“We didn’t think it possible to entertain 2,000 people with that kind of music,” DJ Marc Grouls reflects some five years later. “We were still playing Top 40 music, but the spark was there. A lot of people from outside town came to Antwerp, they began to call it AB music, after the club.”
Fat Ronnie’s inspiration snowballed when Marc and a handful of other DJs were listening to ‘Flesh’, the latest 12″ from Belgian electronic band A Split Second in Antwerp’s USA Import record store. By slowing the pitch control down to a lurching 33, Marc transformed the track from pleasant Euro-Industrialism to the melodramatic, pomp-laden epic that’s been firing London warehouses all summer. “Then,” as Marc puts it, “we started to talk of Belgian New Beat”. The pitch-altered Split Second disc reverberated throughout the Belgian DJ community. It came to the attention of Maurice Engelen, a former promoter who had brought the likes of Modern English, Eyeless In Gaza and Josef K to the country, and later set up Antler Records with one Roland Bellucci.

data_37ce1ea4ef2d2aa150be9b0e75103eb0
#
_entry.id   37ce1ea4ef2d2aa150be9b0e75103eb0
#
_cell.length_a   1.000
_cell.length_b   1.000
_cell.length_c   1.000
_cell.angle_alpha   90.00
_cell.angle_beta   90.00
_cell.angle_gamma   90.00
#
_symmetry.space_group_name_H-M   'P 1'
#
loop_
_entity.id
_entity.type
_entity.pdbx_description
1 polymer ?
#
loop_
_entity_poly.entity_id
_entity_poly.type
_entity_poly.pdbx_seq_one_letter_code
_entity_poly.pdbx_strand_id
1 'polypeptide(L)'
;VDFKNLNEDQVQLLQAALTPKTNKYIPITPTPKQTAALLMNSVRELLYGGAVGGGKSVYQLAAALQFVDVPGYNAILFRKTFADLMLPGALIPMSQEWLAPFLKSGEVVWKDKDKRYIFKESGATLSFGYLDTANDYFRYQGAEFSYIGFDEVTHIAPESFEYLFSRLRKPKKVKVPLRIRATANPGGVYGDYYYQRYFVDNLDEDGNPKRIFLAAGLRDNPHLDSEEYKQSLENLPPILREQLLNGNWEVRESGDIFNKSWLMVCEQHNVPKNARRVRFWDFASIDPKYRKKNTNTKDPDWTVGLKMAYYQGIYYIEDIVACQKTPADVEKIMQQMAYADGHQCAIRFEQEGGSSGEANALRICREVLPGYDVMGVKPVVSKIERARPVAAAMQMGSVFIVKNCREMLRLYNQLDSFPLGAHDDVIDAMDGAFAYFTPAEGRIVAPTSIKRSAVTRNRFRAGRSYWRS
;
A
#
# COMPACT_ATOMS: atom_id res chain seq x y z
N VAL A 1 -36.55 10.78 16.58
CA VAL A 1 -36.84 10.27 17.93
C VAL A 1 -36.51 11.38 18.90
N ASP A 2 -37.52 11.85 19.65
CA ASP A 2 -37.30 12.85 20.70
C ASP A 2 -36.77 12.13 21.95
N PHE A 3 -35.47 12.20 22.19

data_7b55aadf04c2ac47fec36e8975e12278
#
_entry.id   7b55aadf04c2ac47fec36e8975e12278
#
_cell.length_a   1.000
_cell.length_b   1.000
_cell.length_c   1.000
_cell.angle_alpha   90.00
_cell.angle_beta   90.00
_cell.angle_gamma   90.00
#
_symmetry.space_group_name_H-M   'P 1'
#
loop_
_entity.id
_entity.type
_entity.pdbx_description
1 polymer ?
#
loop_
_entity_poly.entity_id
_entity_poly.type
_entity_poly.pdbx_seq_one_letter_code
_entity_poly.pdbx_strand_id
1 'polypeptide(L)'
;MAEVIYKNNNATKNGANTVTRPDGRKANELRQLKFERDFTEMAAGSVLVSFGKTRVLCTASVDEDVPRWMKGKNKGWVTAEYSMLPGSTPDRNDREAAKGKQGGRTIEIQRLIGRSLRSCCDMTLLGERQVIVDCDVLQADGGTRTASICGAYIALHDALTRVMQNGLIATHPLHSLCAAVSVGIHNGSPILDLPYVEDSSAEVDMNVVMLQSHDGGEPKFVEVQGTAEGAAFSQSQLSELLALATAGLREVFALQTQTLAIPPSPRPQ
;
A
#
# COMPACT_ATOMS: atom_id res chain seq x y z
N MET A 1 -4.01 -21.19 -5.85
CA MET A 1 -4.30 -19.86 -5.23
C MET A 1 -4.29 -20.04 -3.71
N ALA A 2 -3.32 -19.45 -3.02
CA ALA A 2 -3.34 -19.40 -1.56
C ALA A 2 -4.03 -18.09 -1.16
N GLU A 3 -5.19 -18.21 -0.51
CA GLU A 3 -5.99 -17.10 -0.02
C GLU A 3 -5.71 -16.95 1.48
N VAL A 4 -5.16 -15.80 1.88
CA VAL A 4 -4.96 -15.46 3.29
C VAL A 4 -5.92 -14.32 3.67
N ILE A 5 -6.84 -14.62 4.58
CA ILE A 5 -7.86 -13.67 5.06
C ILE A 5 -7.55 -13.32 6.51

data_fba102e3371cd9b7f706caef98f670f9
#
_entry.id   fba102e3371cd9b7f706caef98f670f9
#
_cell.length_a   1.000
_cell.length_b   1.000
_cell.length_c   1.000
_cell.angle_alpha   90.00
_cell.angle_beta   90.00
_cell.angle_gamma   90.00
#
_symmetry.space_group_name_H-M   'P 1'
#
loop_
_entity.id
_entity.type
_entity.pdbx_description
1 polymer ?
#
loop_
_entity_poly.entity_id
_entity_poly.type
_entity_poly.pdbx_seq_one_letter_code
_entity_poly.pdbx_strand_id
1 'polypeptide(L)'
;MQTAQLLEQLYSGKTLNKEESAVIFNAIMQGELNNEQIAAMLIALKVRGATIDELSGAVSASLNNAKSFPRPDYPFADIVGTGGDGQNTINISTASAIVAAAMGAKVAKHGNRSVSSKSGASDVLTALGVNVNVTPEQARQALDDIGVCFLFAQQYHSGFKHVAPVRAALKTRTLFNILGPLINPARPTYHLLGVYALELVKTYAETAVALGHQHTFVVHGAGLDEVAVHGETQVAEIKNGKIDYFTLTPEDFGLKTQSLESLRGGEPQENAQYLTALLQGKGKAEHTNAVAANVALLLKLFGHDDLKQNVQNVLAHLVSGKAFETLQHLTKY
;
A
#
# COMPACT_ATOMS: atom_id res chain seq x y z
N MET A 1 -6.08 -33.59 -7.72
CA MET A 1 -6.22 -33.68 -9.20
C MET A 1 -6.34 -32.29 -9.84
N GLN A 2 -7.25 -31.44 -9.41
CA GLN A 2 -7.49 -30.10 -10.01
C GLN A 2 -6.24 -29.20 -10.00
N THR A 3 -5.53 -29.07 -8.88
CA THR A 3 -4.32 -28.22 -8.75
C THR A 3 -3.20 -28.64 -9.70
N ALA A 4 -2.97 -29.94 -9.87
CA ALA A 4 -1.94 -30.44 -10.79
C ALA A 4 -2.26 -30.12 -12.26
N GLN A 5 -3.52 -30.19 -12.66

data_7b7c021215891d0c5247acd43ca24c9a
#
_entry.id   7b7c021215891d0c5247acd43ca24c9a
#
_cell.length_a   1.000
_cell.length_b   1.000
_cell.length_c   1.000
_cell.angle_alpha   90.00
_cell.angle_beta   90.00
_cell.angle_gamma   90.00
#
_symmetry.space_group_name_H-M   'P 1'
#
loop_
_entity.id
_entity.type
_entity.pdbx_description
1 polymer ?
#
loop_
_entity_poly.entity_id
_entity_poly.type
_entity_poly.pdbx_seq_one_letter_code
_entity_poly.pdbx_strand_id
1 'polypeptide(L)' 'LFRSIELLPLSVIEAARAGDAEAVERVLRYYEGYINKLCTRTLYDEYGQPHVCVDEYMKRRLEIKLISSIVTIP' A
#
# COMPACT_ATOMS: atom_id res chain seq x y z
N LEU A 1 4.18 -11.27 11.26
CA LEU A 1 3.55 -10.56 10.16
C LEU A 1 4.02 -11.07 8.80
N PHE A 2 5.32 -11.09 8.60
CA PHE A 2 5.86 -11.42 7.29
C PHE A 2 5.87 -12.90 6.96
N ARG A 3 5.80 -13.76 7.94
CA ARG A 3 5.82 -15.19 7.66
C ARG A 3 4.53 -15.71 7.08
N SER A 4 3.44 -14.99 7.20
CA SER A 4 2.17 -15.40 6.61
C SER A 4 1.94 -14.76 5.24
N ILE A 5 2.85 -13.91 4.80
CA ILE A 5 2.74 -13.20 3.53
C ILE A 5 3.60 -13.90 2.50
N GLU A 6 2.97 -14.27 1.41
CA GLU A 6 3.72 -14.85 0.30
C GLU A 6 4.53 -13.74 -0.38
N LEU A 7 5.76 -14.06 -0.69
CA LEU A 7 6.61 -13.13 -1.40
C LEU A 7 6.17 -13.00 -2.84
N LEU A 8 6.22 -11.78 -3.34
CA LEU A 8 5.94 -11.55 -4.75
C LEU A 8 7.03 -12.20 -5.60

“DJs from all around Belgium were playing ‘Flesh’ at different speeds,” recalls Maurice. “I saw there was a strange atmosphere on the dance floor when they played the record, so I asked Bellucci to produce another record with the same ingredients.”
Bellucci teamed up with cohorts Morton and Sherman to produce a 12″ under the name Fruit Of Life, entitled ‘Not Afraid To Dance’.
“We had been working for maybe a day and a half on the track, and tried to make it as interesting as possible,” states Roland. “There were lots of funny breaks and effects, lots of crazy things happening. We went over to USA Import and played them the tape. The guys from the store and a couple of DJs who were there said ‘take out this one, that break there – take out that one’.